Nature tore this pair apart, but would it also bring them back together?

“It was wedged in the sand, protruding like a shark’s fin.” His eyes grew wide. “It was a sign.”Credit:Stocksy

This is a love story. But it is not your average boy-meets-girl scenario. Firstly, there is no boy. Secondly, there is no girl. But there are two rubber flippers …

Back when my husband and I lived a stone's throw from Sydney's Coogee Beach, he ran daily laps of the sand. This exercise had the dual benefits of making him fit and the owner of a variety of mostly useless trinkets. Like a human metal detector, he'd often return from his workouts as the proud new owner of cheap servo-sunnies or tinny junk jewellery.

On one particularly hot, windy day, he stumbled in from his run red in the face, but elated by his most recent find. He stood there puffing, holding up one black swimming flipper.

"Look what I found," he gasped.

"Just the one?" I tentatively asked.

I waited for him to laugh. He looked at me as though I was missing the whole point. "If I find another one, then I'll have a pair," he explained.

I couldn't knock his optimism, but it seemed unlikely he would find the perfect match to this random flipper.

"It was wedged in the sand, protruding like a shark's fin." His eyes grew wide. "It was a sign. It wanted to be found."

Over the following weeks, he scoured the beach during his run looking for a fellow fin friend. Mostly he returned empty-handed. Occasionally he came home with one – but it was too small or too big, the wrong shape or the wrong colour. While he was open to a mixed marriage of flippers, it never felt quite right.

Eventually, he gave up on his quest to find the perfect partner. Then came his next brilliant idea.

"I'm going to sell it," he announced.

"Just the one?" I tentatively asked.

I waited for him to laugh. He looked at me as though I was missing the whole point.

"Someone might have another one and then they'll have a pair," he explained.

He set about preparing his online listing for his solo swim fin. He took a number of photos and then, like a single man choosing his most shaggable shot for Tinder, he picked the best one.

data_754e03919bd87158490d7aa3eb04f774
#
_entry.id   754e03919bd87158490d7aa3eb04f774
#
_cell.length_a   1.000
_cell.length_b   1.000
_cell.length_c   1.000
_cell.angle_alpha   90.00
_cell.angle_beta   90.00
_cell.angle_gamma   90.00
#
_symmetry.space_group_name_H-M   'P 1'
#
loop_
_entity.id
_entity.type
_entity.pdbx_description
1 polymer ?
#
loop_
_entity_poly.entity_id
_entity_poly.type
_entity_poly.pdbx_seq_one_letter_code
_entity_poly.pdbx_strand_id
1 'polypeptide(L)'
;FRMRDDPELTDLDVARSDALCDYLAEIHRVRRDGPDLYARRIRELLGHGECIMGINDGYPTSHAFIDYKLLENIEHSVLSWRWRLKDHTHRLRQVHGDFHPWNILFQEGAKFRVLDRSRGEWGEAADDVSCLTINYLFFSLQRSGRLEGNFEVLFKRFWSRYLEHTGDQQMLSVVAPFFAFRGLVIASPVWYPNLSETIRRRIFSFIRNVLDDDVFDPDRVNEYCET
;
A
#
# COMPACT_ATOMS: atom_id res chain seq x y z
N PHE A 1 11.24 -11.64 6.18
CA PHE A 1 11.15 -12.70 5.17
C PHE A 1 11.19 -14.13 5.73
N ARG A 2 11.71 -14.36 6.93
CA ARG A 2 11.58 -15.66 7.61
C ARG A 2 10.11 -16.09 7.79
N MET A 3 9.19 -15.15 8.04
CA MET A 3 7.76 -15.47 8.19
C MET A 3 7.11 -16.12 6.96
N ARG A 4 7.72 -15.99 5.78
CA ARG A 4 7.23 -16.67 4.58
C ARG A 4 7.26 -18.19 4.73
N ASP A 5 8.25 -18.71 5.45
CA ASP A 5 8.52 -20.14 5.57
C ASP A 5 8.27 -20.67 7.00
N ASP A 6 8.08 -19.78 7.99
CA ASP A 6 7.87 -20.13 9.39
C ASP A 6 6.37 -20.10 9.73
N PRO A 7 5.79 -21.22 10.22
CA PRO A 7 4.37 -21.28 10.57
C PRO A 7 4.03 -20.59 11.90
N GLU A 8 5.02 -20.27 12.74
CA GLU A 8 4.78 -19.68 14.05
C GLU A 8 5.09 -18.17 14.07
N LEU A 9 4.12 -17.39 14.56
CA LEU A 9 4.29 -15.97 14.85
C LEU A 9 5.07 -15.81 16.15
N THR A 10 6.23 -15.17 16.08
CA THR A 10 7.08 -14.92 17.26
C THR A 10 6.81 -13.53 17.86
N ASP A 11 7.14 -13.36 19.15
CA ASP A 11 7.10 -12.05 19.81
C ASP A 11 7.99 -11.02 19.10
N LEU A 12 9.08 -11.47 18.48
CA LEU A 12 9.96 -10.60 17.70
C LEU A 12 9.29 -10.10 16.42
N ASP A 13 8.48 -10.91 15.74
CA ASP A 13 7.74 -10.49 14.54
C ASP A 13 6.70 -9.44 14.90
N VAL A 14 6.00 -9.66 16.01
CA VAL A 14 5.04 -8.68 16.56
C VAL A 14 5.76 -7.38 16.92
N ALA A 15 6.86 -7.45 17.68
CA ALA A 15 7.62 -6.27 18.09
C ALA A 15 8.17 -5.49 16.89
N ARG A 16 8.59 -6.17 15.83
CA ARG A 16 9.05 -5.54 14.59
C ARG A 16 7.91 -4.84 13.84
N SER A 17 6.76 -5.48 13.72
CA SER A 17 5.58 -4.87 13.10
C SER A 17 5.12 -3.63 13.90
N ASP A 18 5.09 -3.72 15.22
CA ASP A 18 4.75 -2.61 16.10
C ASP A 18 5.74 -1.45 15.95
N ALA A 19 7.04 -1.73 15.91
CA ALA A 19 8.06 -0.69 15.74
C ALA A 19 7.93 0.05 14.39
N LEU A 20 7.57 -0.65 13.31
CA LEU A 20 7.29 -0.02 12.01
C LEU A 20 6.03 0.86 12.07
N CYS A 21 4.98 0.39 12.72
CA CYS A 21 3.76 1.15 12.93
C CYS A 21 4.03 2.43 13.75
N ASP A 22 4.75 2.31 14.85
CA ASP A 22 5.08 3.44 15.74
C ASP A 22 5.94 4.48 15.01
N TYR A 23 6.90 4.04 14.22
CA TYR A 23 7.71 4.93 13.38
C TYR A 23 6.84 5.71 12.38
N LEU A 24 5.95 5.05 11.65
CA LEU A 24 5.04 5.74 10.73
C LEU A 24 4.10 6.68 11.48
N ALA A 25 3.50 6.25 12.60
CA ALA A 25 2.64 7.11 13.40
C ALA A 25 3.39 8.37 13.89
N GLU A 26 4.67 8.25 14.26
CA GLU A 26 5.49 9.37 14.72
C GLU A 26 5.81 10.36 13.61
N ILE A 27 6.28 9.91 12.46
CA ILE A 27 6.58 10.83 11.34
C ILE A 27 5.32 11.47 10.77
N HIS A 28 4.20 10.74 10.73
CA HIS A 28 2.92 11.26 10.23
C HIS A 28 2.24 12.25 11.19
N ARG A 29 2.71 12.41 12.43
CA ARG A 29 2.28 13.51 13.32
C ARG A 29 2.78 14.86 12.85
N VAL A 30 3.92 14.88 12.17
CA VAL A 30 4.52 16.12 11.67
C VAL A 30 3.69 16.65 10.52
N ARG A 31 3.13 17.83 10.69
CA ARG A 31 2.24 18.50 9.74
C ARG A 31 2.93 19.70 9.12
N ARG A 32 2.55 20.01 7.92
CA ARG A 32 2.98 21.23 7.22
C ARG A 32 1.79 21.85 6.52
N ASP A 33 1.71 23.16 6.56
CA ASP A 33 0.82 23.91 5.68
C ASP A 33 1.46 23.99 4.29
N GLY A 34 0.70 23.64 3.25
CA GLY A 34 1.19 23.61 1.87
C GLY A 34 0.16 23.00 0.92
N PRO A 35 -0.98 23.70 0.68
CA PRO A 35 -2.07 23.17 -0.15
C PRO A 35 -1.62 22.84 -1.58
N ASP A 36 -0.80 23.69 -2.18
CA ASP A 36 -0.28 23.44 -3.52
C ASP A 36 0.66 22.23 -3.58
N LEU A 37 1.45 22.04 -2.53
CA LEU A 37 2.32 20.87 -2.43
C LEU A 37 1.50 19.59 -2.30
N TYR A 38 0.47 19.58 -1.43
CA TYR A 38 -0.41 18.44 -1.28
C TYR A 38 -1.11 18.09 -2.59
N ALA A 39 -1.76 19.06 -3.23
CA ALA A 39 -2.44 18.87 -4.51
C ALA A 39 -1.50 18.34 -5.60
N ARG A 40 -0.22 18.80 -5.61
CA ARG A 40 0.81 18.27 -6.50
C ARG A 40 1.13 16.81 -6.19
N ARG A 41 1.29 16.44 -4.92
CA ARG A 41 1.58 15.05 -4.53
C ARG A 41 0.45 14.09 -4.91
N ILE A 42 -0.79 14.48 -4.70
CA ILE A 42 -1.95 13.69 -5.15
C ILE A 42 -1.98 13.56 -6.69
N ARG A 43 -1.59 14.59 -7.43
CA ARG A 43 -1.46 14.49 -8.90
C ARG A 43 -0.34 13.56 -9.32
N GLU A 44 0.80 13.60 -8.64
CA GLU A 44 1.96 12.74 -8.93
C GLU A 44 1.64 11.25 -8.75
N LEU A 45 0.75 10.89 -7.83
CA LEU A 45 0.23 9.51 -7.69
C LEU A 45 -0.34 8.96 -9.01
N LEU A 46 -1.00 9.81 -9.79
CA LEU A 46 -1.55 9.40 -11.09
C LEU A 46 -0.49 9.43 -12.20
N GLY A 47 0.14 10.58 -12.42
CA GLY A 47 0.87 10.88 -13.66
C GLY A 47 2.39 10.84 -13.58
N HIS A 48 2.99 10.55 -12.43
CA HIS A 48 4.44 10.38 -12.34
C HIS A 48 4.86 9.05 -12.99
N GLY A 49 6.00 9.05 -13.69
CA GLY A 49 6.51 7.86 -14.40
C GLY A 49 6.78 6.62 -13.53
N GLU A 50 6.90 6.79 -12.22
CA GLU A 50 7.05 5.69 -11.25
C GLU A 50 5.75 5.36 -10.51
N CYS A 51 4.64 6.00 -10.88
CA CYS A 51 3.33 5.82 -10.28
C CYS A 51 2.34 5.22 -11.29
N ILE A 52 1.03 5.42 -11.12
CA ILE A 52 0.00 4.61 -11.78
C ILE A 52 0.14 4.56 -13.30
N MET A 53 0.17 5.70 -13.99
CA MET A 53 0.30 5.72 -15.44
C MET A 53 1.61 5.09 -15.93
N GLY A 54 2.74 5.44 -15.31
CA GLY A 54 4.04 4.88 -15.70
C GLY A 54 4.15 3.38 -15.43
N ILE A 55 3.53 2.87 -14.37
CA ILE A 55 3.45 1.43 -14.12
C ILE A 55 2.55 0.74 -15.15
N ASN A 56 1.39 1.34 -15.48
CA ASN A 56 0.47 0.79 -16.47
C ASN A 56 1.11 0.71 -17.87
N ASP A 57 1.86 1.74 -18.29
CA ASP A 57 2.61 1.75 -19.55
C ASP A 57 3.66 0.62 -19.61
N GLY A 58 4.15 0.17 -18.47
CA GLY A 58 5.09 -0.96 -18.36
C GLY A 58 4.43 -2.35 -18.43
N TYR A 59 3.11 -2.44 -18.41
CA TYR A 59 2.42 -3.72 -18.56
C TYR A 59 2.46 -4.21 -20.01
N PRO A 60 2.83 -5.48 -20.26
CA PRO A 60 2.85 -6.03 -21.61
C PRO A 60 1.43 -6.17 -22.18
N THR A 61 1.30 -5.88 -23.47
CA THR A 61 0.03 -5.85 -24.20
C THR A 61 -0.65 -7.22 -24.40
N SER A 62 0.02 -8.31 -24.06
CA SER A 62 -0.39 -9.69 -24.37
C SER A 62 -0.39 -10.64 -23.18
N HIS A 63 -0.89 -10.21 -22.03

Next he had to write the all important description. He wanted to avoid saying he'd found the flipper. It seemed to devalue this piece of crafted rubber – more so, it would be confessing that he was selling something that didn't belong to him.

He went with an ambiguous post: "This flipper has lost his mate. Maybe you've got one for him?"

Within a few hours, he received a message: "I have a flipper just like the one you're selling. I've just bought myself a new pair. Would you like to buy my old one?"

Was this a joke? How could it be possible that an owner of a matching, single flipper would stumble across this listing in such a short period of time?

Over the phone, the matchmakers discussed the brand, shape, colour, size and dimensions of their partnerless fins. It seemed they'd make an ideal couple. It was arranged that I would meet the flipper-flipper in the city the next day.

It was easy to pick the man I was looking for standing on the street corner. He stood there awkwardly, clasping tightly in his hand one black swimming flipper.

"Hi, I'm here to collect that," I beamed, pointing to his hand. I handed him the money. The transaction was complete. Almost. "I know you found my lost flipper," he blurted out.

I gulped. My husband had never admitted he'd found someone else's missing fin, but he'd never claimed he'd lost one of his own either.

"Do you want to hear what happened?" he asked.

I quietly nodded. I had the right to remain silent.

"I was bodysurfing at Cronulla when I got hit by a huge wave," he said. "When I came up, my flipper was gone."

"But we live in Coogee," I argued. "Surely it couldn't resurface 30 kilometres away?"

"It must have washed up there." He was convinced.

I waited for him to laugh. He looked at me as though I was missing the whole point.

That evening I went home with the flipper safely tucked in my bag.

As I entered the front door, I called out to my husband, "I've got it!" He came bolting down the corridor with his lonely flipper in hand. I pulled out the other one from my bag. It was as though I'd produced a mirror. They were a perfect match. Destiny had finally reunited these two lost soles.


This article appears in Sunday Life magazine within the Sun-Herald and the Sunday Age on sale March 17.

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